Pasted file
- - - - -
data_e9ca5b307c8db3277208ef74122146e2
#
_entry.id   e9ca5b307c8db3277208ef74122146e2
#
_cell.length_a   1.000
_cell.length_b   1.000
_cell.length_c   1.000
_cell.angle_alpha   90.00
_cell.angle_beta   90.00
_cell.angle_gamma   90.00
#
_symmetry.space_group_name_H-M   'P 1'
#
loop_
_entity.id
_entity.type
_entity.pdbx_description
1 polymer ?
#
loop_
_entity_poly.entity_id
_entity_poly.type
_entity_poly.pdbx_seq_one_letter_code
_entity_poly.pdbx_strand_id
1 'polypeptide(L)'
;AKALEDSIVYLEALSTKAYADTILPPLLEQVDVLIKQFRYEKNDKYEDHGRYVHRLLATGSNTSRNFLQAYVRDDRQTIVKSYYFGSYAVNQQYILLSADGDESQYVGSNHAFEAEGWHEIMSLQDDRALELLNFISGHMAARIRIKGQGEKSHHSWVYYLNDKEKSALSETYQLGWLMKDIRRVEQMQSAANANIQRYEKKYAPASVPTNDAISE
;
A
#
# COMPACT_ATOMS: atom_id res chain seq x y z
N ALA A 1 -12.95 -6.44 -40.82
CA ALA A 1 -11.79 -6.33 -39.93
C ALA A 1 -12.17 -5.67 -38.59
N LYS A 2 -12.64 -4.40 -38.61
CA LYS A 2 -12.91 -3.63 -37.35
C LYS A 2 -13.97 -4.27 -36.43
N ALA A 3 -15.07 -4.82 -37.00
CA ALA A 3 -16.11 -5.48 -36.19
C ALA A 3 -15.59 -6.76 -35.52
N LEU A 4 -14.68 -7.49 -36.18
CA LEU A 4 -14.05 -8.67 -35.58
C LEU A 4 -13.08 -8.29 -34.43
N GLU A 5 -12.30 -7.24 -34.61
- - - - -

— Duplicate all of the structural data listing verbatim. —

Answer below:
data_e9ca5b307c8db3277208ef74122146e2
#
_entry.id   e9ca5b307c8db3277208ef74122146e2
#
_cell.length_a   1.000
_cell.length_b   1.000
_cell.length_c   1.000
_cell.angle_alpha   90.00
_cell.angle_beta   90.00
_cell.angle_gamma   90.00
#
_symmetry.space_group_name_H-M   'P 1'
#
loop_
_entity.id
_entity.type
_entity.pdbx_description
1 polymer ?
#
loop_
_entity_poly.entity_id
_entity_poly.type
_entity_poly.pdbx_seq_one_letter_code
_entity_poly.pdbx_strand_id
1 'polypeptide(L)'
;AKALEDSIVYLEALSTKAYADTILPPLLEQVDVLIKQFRYEKNDKYEDHGRYVHRLLATGSNTSRNFLQAYVRDDRQTIVKSYYFGSYAVNQQYILLSADGDESQYVGSNHAFEAEGWHEIMSLQDDRALELLNFISGHMAARIRIKGQGEKSHHSWVYYLNDKEKSALSETYQLGWLMKDIRRVEQMQSAANANIQRYEKKYAPASVPTNDAISE
;
A
#
# COMPACT_ATOMS: atom_id res chain seq x y z
N ALA A 1 -12.95 -6.44 -40.82
CA ALA A 1 -11.79 -6.33 -39.93
C ALA A 1 -12.17 -5.67 -38.59
N LYS A 2 -12.64 -4.40 -38.61
CA LYS A 2 -12.91 -3.63 -37.35
C LYS A 2 -13.97 -4.27 -36.43
N ALA A 3 -15.07 -4.82 -37.00
CA ALA A 3 -16.11 -5.48 -36.19
C ALA A 3 -15.59 -6.76 -35.52
N LEU A 4 -14.68 -7.49 -36.18
CA LEU A 4 -14.05 -8.67 -35.58
C LEU A 4 -13.08 -8.29 -34.43
N GLU A 5 -12.30 -7.24 -34.61